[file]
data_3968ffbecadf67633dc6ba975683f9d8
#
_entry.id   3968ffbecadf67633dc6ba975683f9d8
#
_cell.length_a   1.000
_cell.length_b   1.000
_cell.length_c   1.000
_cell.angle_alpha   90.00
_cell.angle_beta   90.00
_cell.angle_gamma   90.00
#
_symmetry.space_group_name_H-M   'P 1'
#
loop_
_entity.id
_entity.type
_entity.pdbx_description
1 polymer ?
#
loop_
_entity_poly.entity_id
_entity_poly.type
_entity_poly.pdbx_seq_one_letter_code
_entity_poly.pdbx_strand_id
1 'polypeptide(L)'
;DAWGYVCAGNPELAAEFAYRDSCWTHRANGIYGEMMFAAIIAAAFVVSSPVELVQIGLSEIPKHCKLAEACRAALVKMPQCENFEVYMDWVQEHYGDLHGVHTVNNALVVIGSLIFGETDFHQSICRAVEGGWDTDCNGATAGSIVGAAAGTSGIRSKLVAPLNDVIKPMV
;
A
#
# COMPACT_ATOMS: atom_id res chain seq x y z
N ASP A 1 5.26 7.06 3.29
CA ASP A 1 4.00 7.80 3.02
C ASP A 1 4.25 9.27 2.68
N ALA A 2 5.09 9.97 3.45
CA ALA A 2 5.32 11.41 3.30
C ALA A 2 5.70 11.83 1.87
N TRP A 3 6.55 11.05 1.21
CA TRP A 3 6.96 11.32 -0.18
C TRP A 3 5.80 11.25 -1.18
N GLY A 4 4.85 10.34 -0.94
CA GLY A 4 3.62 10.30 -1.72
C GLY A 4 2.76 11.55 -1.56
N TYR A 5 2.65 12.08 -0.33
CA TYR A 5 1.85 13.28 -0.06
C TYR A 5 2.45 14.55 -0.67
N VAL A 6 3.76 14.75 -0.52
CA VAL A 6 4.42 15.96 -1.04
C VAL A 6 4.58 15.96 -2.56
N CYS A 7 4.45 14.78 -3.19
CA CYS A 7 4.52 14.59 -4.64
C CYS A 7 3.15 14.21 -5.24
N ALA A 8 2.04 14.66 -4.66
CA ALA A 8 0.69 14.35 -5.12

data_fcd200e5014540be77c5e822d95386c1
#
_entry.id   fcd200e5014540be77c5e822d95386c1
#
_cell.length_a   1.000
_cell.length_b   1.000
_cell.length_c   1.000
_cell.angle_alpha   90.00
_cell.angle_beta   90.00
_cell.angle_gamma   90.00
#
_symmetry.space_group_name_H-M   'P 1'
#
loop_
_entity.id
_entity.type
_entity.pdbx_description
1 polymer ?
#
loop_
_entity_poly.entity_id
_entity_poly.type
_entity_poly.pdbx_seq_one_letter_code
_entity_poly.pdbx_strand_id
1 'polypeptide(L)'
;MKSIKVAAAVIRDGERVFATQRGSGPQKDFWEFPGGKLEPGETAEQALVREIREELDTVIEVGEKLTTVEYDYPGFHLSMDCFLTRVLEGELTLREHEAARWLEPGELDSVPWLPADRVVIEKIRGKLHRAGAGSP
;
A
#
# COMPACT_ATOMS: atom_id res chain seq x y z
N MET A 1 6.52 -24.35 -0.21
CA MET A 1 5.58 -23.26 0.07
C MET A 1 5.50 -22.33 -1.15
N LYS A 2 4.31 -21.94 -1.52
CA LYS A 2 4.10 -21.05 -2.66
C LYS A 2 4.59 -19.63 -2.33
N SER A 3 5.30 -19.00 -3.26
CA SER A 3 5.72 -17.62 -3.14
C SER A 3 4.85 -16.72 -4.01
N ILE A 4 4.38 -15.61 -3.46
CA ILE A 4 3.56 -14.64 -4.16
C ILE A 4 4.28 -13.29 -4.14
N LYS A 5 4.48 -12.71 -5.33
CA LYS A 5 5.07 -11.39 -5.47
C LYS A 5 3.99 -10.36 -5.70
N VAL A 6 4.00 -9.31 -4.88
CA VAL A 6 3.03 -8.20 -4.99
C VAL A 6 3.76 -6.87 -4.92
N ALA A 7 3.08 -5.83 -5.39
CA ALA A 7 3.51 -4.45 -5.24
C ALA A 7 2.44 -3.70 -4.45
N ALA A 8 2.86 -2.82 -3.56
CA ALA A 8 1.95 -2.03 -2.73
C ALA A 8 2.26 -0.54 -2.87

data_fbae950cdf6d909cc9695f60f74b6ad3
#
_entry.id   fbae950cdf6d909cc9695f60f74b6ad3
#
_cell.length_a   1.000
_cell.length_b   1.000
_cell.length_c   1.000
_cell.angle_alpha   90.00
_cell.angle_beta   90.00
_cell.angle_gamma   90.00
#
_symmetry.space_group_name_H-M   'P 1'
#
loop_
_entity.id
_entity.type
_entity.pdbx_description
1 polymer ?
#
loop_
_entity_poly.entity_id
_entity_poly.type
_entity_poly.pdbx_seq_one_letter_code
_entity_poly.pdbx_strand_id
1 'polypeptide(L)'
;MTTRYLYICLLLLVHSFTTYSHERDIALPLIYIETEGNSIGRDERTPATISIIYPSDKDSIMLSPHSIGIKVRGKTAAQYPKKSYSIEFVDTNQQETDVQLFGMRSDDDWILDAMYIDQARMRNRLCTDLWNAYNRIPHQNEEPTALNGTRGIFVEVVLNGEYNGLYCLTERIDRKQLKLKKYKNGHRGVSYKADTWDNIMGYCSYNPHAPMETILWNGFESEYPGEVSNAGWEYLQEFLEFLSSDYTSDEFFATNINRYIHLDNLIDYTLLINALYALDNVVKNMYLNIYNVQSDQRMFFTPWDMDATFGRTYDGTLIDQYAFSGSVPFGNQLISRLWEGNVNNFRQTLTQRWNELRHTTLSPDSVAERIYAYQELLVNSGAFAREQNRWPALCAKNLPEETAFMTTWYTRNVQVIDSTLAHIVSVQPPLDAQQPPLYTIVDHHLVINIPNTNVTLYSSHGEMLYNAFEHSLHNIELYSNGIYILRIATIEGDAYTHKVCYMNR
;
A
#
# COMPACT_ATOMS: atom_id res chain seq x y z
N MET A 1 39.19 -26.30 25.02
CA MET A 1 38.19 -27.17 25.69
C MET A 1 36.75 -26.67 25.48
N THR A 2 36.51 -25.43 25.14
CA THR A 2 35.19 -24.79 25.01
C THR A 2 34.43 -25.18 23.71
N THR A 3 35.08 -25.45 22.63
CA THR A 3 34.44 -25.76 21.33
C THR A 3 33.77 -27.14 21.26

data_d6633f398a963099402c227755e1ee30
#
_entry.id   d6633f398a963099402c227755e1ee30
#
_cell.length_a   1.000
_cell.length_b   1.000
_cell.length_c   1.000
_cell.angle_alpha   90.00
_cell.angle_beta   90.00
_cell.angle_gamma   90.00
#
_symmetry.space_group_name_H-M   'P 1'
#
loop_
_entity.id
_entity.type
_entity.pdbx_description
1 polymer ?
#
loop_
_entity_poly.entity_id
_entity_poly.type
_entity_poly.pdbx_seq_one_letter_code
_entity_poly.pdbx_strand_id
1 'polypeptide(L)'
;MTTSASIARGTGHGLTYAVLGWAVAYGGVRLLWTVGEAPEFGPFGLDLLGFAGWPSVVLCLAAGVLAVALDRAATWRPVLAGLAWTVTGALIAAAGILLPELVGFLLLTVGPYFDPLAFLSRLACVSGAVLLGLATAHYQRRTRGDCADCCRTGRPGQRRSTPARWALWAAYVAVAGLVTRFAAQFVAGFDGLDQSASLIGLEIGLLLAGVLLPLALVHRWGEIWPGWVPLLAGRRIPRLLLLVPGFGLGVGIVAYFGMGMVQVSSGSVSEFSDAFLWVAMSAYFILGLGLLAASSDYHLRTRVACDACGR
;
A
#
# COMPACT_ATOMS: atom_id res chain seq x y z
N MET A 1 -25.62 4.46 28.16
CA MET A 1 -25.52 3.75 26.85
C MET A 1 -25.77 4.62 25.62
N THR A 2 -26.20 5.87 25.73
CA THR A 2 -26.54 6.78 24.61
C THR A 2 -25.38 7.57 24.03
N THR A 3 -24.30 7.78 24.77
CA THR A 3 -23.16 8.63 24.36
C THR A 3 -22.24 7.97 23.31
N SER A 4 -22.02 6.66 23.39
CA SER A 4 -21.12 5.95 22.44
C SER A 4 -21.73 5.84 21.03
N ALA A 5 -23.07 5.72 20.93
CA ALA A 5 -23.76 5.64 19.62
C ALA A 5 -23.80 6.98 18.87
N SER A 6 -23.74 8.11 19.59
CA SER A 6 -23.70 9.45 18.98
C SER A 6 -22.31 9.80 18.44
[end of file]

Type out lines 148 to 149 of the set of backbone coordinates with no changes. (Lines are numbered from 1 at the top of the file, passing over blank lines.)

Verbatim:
#
_entry.id   d6633f398a963099402c227755e1ee30